Carefully lift the healthy leaves and pull away the ones that have dried up and are dead. As I say they should come off pretty easily but if they don’t then you can either snake them off or use a sharp pair of scissors to cut them as close to the stem as possible. I recommend bonsai scissors because they’re extremely sharp and are easy to hold, personally, I use Wakashishi Satsuma scissors, they have long arms so you can get in under the succulent pretty easily and without damaging the healthy leaves. You can easily buy them on Amazon too.

How often should you deadhead a succulent?

I’ll normally remove the odd dead leaf as I walk past the plant but this isn’t always a regular thing which is why I like to go around and check all of my succulents (and deadhead when necessary) in the fall and again in the spring. Many succulent owners will also advise that this is the best time (and frequency) to do this but I would add that this should be used as an ‘at least’ guide.  

If your succulent is the flowering type (such as an echeveria or jade) then the flowers will fall off anyway when they die but you can remove them (along with the stalk) before if you don’t like the look of the dying flowers. For monocarpic succulents (those that only flower once) you should remove the stalk at the base of the plant as soon as it starts to die. The plant will die anyway but cutting the stalk out will give the pups (the offshoots that become new plants) a chance to grow.

The only caveat to this though is if the leaves are dying due to rot or disease, if this is the case you should remove them straight away for the sake of your succulent’s health. Not doing so can cause the rest of the plant to die as the disease will spread to it pretty darn quickly.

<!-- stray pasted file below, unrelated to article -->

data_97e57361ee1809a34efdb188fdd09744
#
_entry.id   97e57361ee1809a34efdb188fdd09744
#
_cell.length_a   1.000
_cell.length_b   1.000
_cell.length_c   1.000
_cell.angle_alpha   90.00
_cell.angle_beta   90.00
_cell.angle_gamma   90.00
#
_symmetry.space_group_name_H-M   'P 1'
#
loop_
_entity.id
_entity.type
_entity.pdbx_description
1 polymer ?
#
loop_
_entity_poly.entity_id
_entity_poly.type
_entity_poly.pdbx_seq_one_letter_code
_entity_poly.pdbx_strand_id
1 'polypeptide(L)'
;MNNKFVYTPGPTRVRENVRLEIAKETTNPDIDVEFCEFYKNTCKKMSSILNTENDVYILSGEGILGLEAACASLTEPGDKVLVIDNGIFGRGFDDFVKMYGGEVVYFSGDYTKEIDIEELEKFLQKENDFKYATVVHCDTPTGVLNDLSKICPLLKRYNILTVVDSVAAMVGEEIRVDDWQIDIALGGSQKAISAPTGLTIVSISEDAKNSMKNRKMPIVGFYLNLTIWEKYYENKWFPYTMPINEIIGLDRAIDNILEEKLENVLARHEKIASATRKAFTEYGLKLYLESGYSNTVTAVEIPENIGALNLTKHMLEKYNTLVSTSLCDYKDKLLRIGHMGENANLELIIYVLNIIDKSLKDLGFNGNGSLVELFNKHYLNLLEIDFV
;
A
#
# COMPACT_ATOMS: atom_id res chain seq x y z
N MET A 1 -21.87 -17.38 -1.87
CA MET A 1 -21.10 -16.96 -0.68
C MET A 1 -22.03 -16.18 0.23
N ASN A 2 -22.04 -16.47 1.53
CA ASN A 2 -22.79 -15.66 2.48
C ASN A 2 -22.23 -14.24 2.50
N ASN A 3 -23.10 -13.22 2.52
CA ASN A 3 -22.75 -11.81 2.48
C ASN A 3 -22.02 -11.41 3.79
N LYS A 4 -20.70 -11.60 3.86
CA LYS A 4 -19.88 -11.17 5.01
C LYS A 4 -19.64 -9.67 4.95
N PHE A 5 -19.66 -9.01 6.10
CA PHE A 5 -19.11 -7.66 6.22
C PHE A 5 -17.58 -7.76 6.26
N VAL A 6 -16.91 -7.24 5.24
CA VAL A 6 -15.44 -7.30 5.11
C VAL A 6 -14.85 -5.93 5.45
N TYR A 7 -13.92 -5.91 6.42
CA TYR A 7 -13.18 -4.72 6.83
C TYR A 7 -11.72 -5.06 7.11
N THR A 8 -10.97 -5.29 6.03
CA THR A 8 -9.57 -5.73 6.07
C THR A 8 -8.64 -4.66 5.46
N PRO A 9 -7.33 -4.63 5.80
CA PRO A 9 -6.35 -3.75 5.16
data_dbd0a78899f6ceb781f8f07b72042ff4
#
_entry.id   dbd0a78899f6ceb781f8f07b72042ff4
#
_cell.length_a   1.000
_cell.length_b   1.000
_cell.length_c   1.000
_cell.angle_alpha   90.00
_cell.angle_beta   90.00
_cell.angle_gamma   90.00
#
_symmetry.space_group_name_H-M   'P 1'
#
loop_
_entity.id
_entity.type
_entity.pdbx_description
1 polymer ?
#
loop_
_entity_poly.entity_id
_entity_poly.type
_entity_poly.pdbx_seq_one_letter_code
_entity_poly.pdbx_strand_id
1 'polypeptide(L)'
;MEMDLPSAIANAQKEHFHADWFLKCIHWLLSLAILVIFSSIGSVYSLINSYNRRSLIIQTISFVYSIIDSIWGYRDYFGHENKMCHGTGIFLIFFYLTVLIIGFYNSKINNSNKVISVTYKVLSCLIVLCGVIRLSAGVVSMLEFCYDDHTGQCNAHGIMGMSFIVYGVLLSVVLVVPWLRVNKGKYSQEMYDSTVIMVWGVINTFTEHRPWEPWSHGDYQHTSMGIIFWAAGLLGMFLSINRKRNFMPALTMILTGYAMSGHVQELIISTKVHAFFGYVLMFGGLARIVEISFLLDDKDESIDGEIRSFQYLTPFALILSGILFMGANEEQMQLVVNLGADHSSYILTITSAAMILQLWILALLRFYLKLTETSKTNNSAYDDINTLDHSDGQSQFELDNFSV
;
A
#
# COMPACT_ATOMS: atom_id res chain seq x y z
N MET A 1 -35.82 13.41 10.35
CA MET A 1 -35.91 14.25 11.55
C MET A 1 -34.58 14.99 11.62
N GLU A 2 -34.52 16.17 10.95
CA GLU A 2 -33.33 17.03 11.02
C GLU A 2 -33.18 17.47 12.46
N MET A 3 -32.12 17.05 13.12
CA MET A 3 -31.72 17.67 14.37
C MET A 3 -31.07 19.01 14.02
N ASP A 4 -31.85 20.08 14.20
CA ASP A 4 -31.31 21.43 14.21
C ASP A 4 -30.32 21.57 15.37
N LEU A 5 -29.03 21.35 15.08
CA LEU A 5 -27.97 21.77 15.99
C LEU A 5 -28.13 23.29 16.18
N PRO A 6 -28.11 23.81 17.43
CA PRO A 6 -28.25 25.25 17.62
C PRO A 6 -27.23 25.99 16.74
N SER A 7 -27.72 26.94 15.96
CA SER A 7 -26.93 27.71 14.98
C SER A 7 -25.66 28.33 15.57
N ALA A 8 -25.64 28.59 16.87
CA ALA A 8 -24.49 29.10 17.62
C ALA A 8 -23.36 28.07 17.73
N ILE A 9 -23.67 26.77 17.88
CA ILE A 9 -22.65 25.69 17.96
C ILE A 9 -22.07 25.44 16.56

Deadheaded succulents will be much healthier

Should you water your succulent after deadheading it?

Some people like to water their succulents as soon as they’ve deadheaded them, but I personally prefer to treat deadheading like pruning so, therefore, wait a couple of days before watering the succulent.

If you’re deadheading your plant when the soil is already completely dry I can see why some people think this is a good idea but the dead leaves will have trapped a certain amount of moisture in the soil, even if it’s just one leaf. This is why I never water my succulents straight after I’ve deadheaded them. I like to give them at least a couple of days to dry out properly before adding any water to the mix.

My theory and one may succulent owners subscribe to is one of if in doubt leave the water out. And when you consider that overwatering is the number one mistake with succulents (and most indoor plants) this isn’t a bad idea at all.

Related questions

Can I remove just the brown tips of succulent leaves?

Sadly when a succulent’s leaves turn brown they don’t tend to return to their normal color which is why a lot of people wonder about whether or not they should (or can) cut the tips off. 

The leaves can turn brown for a variety of reasons from sun damage to over or under-watering but while you can trim the brown parts it can look a little bit unsightly, especially if there are a lot of browned leaves. The good news though is that the leaves will eventually die and fall off (or need to be deadheaded) anyway.

You can remove the brown leaf tips if you want to

What should you do if you think the whole plant is dead?

If the whole of your succulent is dead or dying then there’s not a huge amount you can do, especially if it’s diseased. The best thing to do is to remove it from the pot completely, if you don’t do this then it can cause disease in the healthy succulents and offshoots that are still in the arrangement. 

It’s not necessary but I like to spray the remaining plants with rubbing alcohol after I’ve removed a dead succulent. It gets rid of any bugs and pests which is never a bad thing in my mind.